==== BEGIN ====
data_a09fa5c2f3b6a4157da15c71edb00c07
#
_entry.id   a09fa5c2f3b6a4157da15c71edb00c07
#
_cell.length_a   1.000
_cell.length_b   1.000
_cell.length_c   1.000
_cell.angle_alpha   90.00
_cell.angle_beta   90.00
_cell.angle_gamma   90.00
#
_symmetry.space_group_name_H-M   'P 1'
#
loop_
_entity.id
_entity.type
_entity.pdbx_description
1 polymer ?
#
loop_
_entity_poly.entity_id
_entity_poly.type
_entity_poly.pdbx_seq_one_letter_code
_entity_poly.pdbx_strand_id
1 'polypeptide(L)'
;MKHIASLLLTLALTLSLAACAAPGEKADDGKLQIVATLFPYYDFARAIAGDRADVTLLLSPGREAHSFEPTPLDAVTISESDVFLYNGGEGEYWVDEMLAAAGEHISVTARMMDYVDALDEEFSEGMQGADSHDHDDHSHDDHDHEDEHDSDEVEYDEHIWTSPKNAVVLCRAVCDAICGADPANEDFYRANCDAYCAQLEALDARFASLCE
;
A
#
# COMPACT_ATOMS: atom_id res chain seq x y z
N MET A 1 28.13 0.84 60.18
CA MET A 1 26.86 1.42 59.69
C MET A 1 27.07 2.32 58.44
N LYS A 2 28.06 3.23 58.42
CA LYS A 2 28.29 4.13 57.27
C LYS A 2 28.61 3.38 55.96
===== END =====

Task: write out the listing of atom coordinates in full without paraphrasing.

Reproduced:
data_a09fa5c2f3b6a4157da15c71edb00c07
#
_entry.id   a09fa5c2f3b6a4157da15c71edb00c07
#
_cell.length_a   1.000
_cell.length_b   1.000
_cell.length_c   1.000
_cell.angle_alpha   90.00
_cell.angle_beta   90.00
_cell.angle_gamma   90.00
#
_symmetry.space_group_name_H-M   'P 1'
#
loop_
_entity.id
_entity.type
_entity.pdbx_description
1 polymer ?
#
loop_
_entity_poly.entity_id
_entity_poly.type
_entity_poly.pdbx_seq_one_letter_code
_entity_poly.pdbx_strand_id
1 'polypeptide(L)'
;MKHIASLLLTLALTLSLAACAAPGEKADDGKLQIVATLFPYYDFARAIAGDRADVTLLLSPGREAHSFEPTPLDAVTISESDVFLYNGGEGEYWVDEMLAAAGEHISVTARMMDYVDALDEEFSEGMQGADSHDHDDHSHDDHDHEDEHDSDEVEYDEHIWTSPKNAVVLCRAVCDAICGADPANEDFYRANCDAYCAQLEALDARFASLCE
;
A
#
# COMPACT_ATOMS: atom_id res chain seq x y z
N MET A 1 28.13 0.84 60.18
CA MET A 1 26.86 1.42 59.69
C MET A 1 27.07 2.32 58.44
N LYS A 2 28.06 3.23 58.42
CA LYS A 2 28.29 4.13 57.27
C LYS A 2 28.61 3.38 55.96